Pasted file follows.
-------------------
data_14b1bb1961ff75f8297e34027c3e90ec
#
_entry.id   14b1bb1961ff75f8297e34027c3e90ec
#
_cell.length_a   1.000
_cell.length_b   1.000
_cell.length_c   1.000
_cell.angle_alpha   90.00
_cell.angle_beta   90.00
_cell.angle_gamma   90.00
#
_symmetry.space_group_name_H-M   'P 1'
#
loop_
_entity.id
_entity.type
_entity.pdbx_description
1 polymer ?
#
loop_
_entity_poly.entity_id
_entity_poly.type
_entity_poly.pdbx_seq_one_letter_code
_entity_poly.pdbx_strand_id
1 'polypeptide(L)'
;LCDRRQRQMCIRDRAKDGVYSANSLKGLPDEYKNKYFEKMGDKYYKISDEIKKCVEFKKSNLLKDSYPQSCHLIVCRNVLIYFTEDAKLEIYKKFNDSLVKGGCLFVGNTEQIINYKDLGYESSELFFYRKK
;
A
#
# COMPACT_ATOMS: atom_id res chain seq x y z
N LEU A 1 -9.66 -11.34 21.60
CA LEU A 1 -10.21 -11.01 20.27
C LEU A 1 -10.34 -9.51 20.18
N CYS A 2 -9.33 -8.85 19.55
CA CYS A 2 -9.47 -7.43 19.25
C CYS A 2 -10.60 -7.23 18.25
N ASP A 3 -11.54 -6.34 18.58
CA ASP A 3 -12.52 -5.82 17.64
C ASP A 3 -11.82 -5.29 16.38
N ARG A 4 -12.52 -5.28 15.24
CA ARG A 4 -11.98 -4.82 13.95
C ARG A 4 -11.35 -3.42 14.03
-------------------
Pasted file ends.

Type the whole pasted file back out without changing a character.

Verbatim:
data_14b1bb1961ff75f8297e34027c3e90ec
#
_entry.id   14b1bb1961ff75f8297e34027c3e90ec
#
_cell.length_a   1.000
_cell.length_b   1.000
_cell.length_c   1.000
_cell.angle_alpha   90.00
_cell.angle_beta   90.00
_cell.angle_gamma   90.00
#
_symmetry.space_group_name_H-M   'P 1'
#
loop_
_entity.id
_entity.type
_entity.pdbx_description
1 polymer ?
#
loop_
_entity_poly.entity_id
_entity_poly.type
_entity_poly.pdbx_seq_one_letter_code
_entity_poly.pdbx_strand_id
1 'polypeptide(L)'
;LCDRRQRQMCIRDRAKDGVYSANSLKGLPDEYKNKYFEKMGDKYYKISDEIKKCVEFKKSNLLKDSYPQSCHLIVCRNVLIYFTEDAKLEIYKKFNDSLVKGGCLFVGNTEQIINYKDLGYESSELFFYRKK
;
A
#
# COMPACT_ATOMS: atom_id res chain seq x y z
N LEU A 1 -9.66 -11.34 21.60
CA LEU A 1 -10.21 -11.01 20.27
C LEU A 1 -10.34 -9.51 20.18
N CYS A 2 -9.33 -8.85 19.55
CA CYS A 2 -9.47 -7.43 19.25
C CYS A 2 -10.60 -7.23 18.25
N ASP A 3 -11.54 -6.34 18.58
CA ASP A 3 -12.52 -5.82 17.64
C ASP A 3 -11.82 -5.29 16.38
N ARG A 4 -12.52 -5.28 15.24
CA ARG A 4 -11.98 -4.82 13.95
C ARG A 4 -11.35 -3.42 14.03